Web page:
EAL, ESOL, ESL… there is a bewildering number of acronyms which cover the teaching of English as a second language. Many years ago a teacher in Canberra, the capital of Australia had a classroom full of children from various Foreign Embassies. She literally had to cope with something like 13 different languages and children who spoke virtually no English. In the first of several articles Maggie Morrissey explains how she use Roamer to teach her young Russian students English. This article is also published by Maggie on the Technology to Teach web site.
Maggie is an educator who loves using technology in education. Her major speciality is primary school science. She is a member of The Association For Science Education (ASE), Naace and CAS. Maggie recently set up her own business Technology to Teach. She is available to deliver courses/inset/consultancy within the primary sector which helps to support all teaching staff on how to enhance learning with technology. See www.technologytoteach.co.uk
Maggie is currently in Moscow researching how technology can support EAL/ESL children.
You will see on our project page further details about Roamer going to work with Russian children as well as links to resources on the Valiant Technology’s Roamer page
I first introduced the robot to my English as a Second Language group (ESL) as I wanted to see not just how they reacted to using the robot but also how they handled using directional language. The group consists of approximately 12 children from year 3 up to year 5 with all of them either very new to English or maybe encountering difficulties with learning English.
I wanted to engage their interest so wrapped up Roamer in many layers and we played ‘Pass the Parcel.” They certainly enjoyed this and there were enthusiastic cries of what they thought it would be. In fact only one child was correct and she was adamant from the start that it was a robot. I haven’t had the chance to ask her is she has in fact used a Roamer in another school, something to do when I return to Moscow this week.
They then moved onto to turning the roamer left or right and had to make an L shape. Of course prior to working on turns we did this without the robot, working in small groups they would turn their partner and send them somewhere. As there were a variety of ages it was quite amusing to see who knew their left from their right. This may of course clashed with their first language of Russian but it was unclear if this was the case.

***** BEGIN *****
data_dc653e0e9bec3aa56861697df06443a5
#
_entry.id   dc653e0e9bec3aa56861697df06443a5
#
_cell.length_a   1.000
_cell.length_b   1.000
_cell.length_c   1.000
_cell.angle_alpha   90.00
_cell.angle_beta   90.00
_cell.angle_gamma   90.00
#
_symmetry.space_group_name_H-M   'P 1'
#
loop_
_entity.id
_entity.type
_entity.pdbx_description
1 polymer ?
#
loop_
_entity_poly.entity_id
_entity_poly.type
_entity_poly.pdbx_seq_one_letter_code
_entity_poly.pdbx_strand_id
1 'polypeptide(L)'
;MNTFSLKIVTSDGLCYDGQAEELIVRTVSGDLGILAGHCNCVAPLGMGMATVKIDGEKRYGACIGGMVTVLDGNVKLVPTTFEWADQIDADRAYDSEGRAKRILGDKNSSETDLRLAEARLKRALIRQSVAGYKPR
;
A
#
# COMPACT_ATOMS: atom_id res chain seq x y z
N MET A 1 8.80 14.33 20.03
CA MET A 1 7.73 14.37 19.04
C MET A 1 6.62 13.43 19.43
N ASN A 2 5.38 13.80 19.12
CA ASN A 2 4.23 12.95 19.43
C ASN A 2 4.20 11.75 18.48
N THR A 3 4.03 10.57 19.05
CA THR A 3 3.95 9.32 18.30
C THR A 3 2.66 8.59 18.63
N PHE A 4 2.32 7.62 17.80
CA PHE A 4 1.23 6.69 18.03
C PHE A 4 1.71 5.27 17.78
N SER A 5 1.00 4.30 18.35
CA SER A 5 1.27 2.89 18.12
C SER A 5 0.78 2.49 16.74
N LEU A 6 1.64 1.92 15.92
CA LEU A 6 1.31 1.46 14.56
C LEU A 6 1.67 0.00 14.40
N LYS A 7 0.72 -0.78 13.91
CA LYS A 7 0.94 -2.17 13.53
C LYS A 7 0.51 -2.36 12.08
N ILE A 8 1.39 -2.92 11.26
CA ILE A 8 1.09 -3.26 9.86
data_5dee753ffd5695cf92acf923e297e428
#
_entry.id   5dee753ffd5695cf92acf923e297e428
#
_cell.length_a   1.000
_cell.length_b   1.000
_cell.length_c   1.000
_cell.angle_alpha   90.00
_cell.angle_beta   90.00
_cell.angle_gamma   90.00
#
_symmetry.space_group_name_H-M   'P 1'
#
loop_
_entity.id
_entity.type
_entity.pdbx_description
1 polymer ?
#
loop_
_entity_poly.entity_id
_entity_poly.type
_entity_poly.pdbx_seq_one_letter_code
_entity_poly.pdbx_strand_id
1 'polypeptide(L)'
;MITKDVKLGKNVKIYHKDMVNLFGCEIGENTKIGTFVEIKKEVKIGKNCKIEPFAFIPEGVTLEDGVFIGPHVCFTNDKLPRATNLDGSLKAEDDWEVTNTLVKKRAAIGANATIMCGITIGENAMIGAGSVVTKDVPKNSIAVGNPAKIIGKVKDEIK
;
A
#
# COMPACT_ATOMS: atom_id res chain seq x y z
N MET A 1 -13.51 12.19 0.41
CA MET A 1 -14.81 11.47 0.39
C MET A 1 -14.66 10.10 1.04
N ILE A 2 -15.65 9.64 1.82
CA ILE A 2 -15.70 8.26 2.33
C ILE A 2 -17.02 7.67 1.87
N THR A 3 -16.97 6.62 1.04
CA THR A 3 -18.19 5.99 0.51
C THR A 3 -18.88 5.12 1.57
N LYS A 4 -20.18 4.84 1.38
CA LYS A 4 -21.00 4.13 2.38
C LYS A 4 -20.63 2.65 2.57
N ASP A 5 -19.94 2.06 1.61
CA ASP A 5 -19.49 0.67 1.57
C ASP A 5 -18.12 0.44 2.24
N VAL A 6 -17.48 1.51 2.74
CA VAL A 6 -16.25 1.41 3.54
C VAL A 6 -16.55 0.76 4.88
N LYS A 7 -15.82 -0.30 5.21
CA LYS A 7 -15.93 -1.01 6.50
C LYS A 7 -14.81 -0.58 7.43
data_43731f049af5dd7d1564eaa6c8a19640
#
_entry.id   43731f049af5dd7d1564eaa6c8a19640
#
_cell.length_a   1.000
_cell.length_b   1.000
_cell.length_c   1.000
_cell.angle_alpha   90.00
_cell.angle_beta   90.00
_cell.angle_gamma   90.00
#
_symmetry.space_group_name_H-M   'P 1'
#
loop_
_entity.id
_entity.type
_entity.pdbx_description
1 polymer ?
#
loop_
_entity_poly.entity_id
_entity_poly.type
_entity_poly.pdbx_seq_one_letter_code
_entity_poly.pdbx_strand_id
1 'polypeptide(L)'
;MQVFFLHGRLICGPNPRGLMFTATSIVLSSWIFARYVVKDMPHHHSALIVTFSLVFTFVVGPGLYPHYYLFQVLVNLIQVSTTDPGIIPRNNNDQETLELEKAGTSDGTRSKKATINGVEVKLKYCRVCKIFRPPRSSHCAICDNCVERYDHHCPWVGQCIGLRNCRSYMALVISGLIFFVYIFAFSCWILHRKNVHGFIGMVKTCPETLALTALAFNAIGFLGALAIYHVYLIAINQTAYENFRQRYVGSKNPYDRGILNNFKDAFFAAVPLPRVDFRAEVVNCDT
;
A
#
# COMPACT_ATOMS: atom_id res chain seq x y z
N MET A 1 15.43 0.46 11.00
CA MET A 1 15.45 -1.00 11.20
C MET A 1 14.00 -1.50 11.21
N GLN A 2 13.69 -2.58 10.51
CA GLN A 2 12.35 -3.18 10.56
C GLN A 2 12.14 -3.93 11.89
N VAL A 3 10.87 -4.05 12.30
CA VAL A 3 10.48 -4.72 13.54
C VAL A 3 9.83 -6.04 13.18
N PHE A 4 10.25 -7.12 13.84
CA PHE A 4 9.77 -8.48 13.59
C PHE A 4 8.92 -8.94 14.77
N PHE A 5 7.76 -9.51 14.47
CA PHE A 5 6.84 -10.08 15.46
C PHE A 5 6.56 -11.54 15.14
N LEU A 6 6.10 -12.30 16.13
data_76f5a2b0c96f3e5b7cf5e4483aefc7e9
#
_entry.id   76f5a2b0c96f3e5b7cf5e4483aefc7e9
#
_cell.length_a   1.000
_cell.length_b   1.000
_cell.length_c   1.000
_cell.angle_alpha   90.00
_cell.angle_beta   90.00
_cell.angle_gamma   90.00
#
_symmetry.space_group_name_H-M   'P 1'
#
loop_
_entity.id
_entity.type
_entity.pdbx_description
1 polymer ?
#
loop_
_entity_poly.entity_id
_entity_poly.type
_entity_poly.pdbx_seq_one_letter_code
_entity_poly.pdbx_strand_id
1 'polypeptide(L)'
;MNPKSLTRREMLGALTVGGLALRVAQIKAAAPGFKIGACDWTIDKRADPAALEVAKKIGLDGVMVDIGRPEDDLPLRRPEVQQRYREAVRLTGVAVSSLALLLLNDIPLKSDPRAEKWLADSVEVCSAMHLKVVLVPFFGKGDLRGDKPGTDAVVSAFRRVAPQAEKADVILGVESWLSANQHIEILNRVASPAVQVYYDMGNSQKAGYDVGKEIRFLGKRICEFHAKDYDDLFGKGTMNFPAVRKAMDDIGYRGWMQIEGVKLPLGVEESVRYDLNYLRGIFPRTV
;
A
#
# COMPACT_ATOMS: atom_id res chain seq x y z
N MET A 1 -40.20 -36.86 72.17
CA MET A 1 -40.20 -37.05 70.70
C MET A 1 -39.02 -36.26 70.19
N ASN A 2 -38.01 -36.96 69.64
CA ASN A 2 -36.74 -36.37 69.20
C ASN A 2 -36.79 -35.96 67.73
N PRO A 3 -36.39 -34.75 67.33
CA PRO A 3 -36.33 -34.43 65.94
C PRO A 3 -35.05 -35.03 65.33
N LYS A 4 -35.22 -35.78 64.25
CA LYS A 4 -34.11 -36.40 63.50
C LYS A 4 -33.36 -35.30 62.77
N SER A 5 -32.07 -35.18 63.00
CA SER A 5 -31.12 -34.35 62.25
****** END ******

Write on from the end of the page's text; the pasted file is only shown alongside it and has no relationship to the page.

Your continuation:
Once Roamer was revealed I showed them the symbols and explained how it would move forward. We kept it quite simple initially, with the children sending the robot to their friend so they only encountered the term forward and learnt how to judge the distance using the length of the roamer as a unit of measurement. The very quickly learnt how to estimate the distance and I was quite impressed.
In the second session the children had to work with a partner sending the roamer forwards and backwards, they had to write the instructions into a book only using the forward and back symbols. These were clearly marked up on the whiteboard and they didn’t encounter any problems. They then moved onto to turning the roamer left or right and had to make an L shape. Of course prior to working on turns we did this without the robot, working in small groups they would turn their partner and send them somewhere. As there were a variety of ages it was quite amusing to see who knew their left from their right. This may of course clashed with their first language of Russian but it was unclear if this was the case.
These young groups of children really enjoyed the activities and were more than keen to write up the instructions into their books. My older year five children showed the same enthusiasm. I will write later about their work as I need to return to Moscow so that I can closely look at the work that is in their books.